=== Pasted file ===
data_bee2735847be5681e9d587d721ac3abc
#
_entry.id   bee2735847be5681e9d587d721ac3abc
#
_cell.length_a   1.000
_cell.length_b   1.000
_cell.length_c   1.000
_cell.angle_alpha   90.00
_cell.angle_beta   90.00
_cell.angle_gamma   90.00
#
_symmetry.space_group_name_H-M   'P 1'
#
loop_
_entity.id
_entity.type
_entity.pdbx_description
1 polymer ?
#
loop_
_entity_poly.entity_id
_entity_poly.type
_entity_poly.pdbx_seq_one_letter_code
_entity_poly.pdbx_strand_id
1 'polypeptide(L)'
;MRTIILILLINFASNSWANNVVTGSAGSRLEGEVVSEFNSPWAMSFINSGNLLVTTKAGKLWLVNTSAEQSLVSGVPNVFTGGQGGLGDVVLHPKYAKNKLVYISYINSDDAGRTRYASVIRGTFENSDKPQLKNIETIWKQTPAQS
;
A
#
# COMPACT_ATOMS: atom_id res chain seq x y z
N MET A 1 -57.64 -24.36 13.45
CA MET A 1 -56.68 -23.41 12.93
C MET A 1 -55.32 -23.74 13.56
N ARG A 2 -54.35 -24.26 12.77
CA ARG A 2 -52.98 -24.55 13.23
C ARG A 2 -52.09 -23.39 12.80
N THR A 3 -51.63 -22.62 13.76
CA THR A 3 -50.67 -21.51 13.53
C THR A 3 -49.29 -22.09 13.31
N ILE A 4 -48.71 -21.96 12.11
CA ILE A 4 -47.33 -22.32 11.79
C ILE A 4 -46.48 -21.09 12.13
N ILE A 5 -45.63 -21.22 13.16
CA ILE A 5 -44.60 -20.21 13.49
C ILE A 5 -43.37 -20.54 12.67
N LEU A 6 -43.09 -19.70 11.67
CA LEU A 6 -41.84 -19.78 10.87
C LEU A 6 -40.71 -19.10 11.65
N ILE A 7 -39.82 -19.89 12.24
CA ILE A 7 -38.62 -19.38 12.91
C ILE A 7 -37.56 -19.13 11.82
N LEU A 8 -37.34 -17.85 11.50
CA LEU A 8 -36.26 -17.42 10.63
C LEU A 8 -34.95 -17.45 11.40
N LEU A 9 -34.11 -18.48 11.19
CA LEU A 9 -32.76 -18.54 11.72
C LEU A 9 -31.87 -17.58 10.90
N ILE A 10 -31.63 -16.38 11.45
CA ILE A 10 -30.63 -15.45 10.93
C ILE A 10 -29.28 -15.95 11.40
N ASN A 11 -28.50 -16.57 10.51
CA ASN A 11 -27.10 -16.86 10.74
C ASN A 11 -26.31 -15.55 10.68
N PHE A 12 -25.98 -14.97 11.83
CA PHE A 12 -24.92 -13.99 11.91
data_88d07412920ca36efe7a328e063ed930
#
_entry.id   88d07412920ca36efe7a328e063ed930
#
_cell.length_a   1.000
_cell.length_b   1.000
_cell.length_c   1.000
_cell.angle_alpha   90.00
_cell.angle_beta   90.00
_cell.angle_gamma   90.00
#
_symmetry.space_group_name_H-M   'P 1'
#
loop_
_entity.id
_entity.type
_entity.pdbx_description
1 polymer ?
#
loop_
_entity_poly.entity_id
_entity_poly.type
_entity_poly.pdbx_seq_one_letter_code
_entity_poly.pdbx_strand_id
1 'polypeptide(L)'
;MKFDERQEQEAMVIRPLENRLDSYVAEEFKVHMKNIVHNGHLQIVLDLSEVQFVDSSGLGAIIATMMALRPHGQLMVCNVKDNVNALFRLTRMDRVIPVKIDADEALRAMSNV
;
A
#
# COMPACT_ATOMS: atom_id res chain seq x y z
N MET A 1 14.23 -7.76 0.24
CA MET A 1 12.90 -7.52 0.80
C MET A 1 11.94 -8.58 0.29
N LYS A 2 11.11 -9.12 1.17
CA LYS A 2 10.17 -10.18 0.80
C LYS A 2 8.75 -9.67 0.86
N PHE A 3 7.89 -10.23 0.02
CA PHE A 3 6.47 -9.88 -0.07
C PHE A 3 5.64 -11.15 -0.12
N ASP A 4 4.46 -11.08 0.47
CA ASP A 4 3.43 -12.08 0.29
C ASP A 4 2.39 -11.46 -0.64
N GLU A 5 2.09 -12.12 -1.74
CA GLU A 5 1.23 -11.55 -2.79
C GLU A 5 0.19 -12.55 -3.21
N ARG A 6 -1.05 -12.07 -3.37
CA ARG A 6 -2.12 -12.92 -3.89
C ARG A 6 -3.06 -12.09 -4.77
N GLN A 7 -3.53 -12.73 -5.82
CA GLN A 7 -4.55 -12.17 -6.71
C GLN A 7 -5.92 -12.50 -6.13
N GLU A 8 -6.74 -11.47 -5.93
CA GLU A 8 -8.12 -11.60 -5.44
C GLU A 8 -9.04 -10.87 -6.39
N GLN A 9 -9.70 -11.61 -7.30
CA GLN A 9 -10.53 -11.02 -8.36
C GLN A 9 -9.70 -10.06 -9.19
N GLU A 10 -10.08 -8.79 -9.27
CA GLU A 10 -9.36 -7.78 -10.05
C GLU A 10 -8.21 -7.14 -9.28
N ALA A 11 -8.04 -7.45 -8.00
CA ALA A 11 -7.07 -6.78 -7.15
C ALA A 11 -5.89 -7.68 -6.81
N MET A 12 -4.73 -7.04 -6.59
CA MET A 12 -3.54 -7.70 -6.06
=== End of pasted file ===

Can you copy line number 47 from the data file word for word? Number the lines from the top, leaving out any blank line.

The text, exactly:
CA LEU A 6 -41.84 -19.78 10.87